What is your due diligence procedure and how long does it take you to cover the whole way from the first meeting with founders to contract and check signing?

It’s always used to be that the entrepreneurs try dating us for a month and then we tried dating them for a month, then we beat up on the lawyers for a month, and you can close the deal from start to finish in 90 days. In some areas, it progresses faster in areas where we know we want to invest and we’ve already done all the education – it’s quite quick. The COVID, the year of 2020 is forcing us to try different techniques to be able to meet management teams and do what you would normally do in relationship building, face-to-face and how you do it from a remote perspective. I candidly say that it is making it harder and longer at the early stage because so much of the early stages is the trust between the investor and the entrepreneur, the shared vision, and the shared passion. Sometimes Zoom doesn’t cut it. We have done 4 investments since we’ve been in lockdown, March to September in the UK, just a couple behind a normal pace of 1 a month. They will have their issues about how we got them done, but we definitely don’t stop. If the UK will go in lockdown again, I think we get better at it. 

How big is a check you usually issue?

Series A check now is probably around 5M (it doesn’t really matter what currency, to be honest, – dollars, Euros, pounds). Since we went public, that’s probably doubled. For Series B it is anywhere from 5M up to 25M.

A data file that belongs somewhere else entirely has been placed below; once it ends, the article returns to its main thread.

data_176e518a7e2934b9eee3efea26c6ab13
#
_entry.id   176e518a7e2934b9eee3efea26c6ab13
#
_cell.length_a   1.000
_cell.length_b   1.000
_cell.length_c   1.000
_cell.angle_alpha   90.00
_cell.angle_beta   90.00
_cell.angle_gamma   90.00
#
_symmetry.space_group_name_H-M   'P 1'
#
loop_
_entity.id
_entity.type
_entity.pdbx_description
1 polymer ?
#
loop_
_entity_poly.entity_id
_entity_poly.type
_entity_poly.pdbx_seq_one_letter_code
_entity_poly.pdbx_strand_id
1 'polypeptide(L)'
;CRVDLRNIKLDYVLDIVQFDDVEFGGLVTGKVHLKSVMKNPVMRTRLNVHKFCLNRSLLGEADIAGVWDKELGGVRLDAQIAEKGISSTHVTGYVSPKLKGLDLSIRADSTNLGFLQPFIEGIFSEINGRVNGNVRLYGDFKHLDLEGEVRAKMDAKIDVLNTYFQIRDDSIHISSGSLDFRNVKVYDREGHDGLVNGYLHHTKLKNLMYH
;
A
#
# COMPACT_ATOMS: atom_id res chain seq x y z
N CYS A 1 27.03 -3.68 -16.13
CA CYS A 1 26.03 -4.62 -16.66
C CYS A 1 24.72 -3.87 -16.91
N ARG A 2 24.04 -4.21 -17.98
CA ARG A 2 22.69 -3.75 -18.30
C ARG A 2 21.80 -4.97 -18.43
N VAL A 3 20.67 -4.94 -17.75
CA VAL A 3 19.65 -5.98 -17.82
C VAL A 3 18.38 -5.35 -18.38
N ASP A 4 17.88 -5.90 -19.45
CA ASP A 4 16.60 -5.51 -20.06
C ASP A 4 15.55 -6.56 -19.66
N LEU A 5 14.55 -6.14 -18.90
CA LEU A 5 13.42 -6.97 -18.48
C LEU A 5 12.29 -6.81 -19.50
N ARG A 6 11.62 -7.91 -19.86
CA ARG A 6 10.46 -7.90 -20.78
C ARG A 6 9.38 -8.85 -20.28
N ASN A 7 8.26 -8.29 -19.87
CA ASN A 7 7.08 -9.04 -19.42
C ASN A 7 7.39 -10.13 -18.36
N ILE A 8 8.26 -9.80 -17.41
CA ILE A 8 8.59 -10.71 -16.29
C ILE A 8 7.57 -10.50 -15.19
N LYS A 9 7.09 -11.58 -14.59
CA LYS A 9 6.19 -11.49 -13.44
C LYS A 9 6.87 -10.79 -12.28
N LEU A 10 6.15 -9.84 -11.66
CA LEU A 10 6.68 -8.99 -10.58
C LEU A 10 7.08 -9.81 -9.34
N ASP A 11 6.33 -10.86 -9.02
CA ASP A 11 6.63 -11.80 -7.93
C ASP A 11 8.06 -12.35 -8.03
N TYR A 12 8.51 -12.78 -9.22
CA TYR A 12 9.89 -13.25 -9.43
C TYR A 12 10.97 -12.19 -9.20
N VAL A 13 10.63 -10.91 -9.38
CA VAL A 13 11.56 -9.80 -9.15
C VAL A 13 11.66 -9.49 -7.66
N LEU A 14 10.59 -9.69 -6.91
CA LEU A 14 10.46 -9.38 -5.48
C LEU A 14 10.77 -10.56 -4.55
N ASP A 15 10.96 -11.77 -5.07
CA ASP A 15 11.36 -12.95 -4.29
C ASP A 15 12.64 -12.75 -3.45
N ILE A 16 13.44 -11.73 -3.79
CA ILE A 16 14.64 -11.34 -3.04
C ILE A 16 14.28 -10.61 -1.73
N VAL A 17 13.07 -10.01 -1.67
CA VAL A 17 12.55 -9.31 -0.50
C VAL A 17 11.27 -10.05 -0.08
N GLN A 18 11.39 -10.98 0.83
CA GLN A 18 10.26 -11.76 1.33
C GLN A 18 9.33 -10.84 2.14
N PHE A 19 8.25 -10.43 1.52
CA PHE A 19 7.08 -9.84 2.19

Your target multiplications on exit?

I’m trying to avoid being a venture capital glip because I think this is a really important question. There are a couple of different audiences. To a limited partner audience venture capitalists will try to present a base case scenario of 3x their investment growth. If you raise 100 million, then they try and present a base case of 300 million return with an upside of whatever homerun they can hit. The outcome of our 20-year history assumes that we get about a third of our investments that will yield us between none to 1x. Then we have about a third of our investments that will yield us between 1x and 3x. If the bottom third yields you nothing and the middle third yields you 2x, those bottom two-thirds just get you your money back. If you want to return 3x the fund, you’re going to have to do 7 times your money on the top third. As a fund manager, I’ll say that we’re looking to return 3x a fund as a base, and if we are successful, then it’ll be more. As an investor, with every entrepreneur in our portfolio, I’m trying to work out how they can be in the top third. Actually, everything else is pretty irrelevant because any business that gets itself into the top third is successful by the very nature, and valuation of the returns tends to take care of themselves. You’re trying to look an entrepreneur in the eyes and say, “Can I get more than 10 times my money from this proposition?” Because it Series A, maybe, we can’t tell the difference between one that gets us nothing, one that yields us 2x, and one that yields us 10x, the easiest way to ask the question is, “I want all of you to have the potential to yield me more than 10 times my money.”